With spring finally here, it’s starting to move into hay fever season. For those who have to endure this every year it’s a dreaded ailment, but their experience gives them opportunity to prepare. However, for many adults the symptoms of the allergy may spring upon them despite going their entire lives prior without them. But what causes this change?
A Mixed Bag of Theories about Adult Hay Fever
The exact reason for this late-onset hay fever is hard to pin down but there are a few different theories as to why it happens.
Pollen has a tendency to stick to particulates of pollution. As pollution is much denser and heavier this causes the attached pollen to linger around longer than it otherwise would. Therefore, areas of higher pollution – like cities – can cause the pollen count to go up and up. At a certain point even those with a higher tolerance cannot withstand the levels and hay fever symptoms occur. Additionally, pollution can compromise the immune system, worsening symptoms.
Another theory is that climate change can have an effect, which itself is influenced by the impact of pollution. As the earth’s climate is influenced by this manmade impact the seasons can be altered from their traditional behaviours. Specifically, different plants can have pollen spikes at unusual times extending the overall hay fever season and putting the immune system on the back foot. This can result in symptoms for people who would normally go without.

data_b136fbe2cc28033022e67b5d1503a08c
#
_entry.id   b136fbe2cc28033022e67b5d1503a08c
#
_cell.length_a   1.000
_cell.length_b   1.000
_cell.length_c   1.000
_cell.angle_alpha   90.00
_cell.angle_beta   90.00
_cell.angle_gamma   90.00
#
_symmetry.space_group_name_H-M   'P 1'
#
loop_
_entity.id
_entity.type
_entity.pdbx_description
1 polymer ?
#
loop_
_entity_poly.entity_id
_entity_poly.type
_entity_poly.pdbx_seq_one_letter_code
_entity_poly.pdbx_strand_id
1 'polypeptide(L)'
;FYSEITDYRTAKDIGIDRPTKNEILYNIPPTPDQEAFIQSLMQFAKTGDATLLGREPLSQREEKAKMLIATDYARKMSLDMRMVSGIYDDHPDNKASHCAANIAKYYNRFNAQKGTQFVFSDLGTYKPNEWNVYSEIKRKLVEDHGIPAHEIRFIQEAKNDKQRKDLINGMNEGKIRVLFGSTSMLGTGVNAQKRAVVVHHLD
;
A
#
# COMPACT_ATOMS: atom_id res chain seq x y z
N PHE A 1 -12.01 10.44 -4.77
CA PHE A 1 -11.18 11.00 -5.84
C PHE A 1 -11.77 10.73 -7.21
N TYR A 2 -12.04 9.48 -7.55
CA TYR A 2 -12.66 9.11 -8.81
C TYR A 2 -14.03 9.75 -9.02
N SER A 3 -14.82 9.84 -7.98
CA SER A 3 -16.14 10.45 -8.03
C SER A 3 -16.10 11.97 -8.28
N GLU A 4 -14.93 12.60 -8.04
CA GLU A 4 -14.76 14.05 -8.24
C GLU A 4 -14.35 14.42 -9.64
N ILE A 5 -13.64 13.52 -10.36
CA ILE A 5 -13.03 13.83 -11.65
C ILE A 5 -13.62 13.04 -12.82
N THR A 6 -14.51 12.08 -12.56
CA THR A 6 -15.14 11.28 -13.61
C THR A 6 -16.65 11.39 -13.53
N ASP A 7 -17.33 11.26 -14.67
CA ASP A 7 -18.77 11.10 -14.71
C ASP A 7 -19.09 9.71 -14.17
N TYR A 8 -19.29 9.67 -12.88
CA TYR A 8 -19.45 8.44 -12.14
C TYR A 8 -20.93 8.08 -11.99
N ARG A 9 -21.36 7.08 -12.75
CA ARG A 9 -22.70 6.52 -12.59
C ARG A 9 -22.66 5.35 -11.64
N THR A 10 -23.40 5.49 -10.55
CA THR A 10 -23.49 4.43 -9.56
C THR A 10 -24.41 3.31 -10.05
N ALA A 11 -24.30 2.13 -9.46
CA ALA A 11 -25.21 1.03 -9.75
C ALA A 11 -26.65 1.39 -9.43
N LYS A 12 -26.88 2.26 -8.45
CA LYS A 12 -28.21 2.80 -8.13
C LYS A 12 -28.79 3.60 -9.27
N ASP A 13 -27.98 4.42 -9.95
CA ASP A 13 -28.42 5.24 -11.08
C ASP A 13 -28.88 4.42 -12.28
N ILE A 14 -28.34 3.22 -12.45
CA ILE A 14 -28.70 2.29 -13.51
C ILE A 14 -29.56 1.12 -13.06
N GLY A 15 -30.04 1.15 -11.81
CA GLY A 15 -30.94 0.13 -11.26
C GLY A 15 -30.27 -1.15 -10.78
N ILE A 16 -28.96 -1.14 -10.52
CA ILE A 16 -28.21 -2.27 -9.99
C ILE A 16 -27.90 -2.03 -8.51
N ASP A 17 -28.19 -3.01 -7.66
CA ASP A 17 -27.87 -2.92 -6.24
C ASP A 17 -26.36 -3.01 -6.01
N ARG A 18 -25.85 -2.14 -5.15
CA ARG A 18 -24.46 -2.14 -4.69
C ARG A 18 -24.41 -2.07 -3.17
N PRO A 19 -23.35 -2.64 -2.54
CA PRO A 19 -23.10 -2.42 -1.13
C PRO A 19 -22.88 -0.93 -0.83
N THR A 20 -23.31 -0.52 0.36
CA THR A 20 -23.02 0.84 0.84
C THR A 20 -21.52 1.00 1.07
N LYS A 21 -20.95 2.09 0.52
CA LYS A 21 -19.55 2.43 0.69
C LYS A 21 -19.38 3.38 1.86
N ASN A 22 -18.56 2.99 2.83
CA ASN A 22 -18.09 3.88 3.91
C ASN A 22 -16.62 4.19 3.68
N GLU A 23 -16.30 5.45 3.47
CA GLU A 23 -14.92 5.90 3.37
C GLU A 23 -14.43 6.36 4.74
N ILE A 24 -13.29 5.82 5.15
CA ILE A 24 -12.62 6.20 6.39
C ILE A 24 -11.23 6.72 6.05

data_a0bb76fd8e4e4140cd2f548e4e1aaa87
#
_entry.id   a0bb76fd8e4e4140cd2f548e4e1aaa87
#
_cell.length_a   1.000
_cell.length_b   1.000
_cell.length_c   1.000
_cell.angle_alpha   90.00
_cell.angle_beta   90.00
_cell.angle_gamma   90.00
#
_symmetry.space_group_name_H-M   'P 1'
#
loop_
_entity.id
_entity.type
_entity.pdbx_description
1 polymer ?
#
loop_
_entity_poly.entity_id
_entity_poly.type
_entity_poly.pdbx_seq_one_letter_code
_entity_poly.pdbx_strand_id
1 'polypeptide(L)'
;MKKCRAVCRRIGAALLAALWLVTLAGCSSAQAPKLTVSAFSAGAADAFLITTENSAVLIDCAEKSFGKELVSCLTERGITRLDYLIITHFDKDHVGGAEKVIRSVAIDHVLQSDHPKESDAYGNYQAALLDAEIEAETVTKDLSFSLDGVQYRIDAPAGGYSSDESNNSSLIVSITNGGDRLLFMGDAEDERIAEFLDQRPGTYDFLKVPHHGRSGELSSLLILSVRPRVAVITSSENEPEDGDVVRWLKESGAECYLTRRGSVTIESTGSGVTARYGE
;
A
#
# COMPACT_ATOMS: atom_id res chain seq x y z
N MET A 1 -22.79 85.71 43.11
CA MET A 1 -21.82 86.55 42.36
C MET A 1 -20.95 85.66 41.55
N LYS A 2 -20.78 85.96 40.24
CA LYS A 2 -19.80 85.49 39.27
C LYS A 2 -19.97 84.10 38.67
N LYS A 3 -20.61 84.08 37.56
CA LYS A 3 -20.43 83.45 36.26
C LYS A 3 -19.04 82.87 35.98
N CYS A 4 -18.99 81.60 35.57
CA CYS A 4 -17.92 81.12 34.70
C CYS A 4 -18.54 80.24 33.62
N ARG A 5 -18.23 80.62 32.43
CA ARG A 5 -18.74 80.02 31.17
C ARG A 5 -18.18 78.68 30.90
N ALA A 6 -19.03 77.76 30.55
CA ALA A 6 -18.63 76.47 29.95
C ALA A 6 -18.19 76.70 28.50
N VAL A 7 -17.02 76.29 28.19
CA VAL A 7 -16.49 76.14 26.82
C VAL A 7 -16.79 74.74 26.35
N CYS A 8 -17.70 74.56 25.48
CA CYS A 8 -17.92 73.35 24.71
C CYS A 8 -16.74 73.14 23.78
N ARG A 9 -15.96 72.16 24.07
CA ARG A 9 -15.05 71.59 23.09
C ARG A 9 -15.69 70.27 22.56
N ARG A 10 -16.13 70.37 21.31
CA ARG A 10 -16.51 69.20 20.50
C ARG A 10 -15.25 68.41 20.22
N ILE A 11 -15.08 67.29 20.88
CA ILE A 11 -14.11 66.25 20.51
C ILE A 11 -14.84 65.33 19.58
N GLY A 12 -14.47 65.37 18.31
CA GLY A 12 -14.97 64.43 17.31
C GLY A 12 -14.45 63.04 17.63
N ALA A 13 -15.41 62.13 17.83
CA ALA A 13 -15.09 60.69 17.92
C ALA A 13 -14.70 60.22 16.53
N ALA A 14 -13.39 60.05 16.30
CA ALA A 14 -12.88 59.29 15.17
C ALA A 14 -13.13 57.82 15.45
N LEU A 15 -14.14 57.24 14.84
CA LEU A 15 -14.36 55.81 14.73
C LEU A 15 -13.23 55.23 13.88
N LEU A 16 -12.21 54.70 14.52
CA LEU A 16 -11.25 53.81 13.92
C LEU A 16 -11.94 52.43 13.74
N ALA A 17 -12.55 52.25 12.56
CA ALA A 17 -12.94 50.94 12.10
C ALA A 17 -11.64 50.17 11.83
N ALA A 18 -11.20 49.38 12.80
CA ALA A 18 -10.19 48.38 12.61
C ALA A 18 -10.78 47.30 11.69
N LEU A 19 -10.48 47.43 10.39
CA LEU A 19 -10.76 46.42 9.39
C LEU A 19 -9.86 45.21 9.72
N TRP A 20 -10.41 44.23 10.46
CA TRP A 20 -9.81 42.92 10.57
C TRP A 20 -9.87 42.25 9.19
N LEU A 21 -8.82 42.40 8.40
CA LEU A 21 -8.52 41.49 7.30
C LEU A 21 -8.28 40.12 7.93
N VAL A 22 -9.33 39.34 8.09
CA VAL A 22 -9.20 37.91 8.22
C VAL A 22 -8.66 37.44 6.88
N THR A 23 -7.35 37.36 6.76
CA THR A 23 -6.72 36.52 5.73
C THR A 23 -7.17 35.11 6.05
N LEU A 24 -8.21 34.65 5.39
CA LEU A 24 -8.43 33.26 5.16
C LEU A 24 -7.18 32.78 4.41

For keen gardeners introducing foreign plants can add and edge to a garden and make it stand out. A side effect of this, however, may be a change in hay fever tolerance due to the new types of pollen. One particular plant that has been linked to more hay fever cases is Ragweed. This is because they have a very high density of pollen seeds causing problems for even the most resilient of immune systems during the spring season.
It’s also thought that lifestyle changes can cause hayfever to originate later in life. Elements such as diet and stress can weaken the immune system. Additionally, in the case of foods like meat, sugar, caffeine, dairy and alcohol they can cause a histamine release when eaten in high quantities – the same chemical released in an allergic reaction.
However perhaps a more significant lifestyle influence is a change in environment. Moving to a new location – perhaps away from home – can subject your body to a higher pollen count, triggering hay fever in new people. This is likely to connected to why so many experience hay fever for the first time in their twenties and thirties when they fly the nest.
Interestingly, each of these changes are predominantly influenced by modern living. This is reflected in the fact that more people are developing late-onset hay fever each year, even well into middle-age and beyond.
If you yourself find that you’re getting more noticeable symptoms then it could well be one of these factors. Of course, some are beyond your control but small tweaks to diet, your garden and even just finding ways to relax could help. Otherwise, pick up some over the counter hay fever medicine or visit your doctor to treat more severe symptoms.